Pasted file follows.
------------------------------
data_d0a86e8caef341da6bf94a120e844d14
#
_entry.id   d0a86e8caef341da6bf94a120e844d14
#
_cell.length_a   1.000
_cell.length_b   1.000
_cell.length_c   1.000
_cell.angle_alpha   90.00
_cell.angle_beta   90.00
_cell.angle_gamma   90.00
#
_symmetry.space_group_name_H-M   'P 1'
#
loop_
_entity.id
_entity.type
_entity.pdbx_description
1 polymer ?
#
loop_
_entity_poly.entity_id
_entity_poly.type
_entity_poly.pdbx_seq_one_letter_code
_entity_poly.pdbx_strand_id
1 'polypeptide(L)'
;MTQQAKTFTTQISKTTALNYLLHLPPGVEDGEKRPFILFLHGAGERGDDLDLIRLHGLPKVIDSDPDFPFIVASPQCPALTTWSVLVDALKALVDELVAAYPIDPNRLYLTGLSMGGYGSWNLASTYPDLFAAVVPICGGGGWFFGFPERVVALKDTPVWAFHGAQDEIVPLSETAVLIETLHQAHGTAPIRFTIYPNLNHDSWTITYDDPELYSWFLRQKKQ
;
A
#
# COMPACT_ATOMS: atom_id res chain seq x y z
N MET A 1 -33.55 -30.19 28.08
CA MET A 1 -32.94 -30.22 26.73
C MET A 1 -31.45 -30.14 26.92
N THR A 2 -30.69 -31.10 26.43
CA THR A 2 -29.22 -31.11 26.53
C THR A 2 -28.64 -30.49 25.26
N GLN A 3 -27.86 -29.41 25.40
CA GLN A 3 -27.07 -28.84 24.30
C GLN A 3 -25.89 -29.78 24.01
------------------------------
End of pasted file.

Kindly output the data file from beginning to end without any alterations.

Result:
data_d0a86e8caef341da6bf94a120e844d14
#
_entry.id   d0a86e8caef341da6bf94a120e844d14
#
_cell.length_a   1.000
_cell.length_b   1.000
_cell.length_c   1.000
_cell.angle_alpha   90.00
_cell.angle_beta   90.00
_cell.angle_gamma   90.00
#
_symmetry.space_group_name_H-M   'P 1'
#
loop_
_entity.id
_entity.type
_entity.pdbx_description
1 polymer ?
#
loop_
_entity_poly.entity_id
_entity_poly.type
_entity_poly.pdbx_seq_one_letter_code
_entity_poly.pdbx_strand_id
1 'polypeptide(L)'
;MTQQAKTFTTQISKTTALNYLLHLPPGVEDGEKRPFILFLHGAGERGDDLDLIRLHGLPKVIDSDPDFPFIVASPQCPALTTWSVLVDALKALVDELVAAYPIDPNRLYLTGLSMGGYGSWNLASTYPDLFAAVVPICGGGGWFFGFPERVVALKDTPVWAFHGAQDEIVPLSETAVLIETLHQAHGTAPIRFTIYPNLNHDSWTITYDDPELYSWFLRQKKQ
;
A
#
# COMPACT_ATOMS: atom_id res chain seq x y z
N MET A 1 -33.55 -30.19 28.08
CA MET A 1 -32.94 -30.22 26.73
C MET A 1 -31.45 -30.14 26.92
N THR A 2 -30.69 -31.10 26.43
CA THR A 2 -29.22 -31.11 26.53
C THR A 2 -28.64 -30.49 25.26
N GLN A 3 -27.86 -29.41 25.40
CA GLN A 3 -27.07 -28.84 24.30
C GLN A 3 -25.89 -29.78 24.01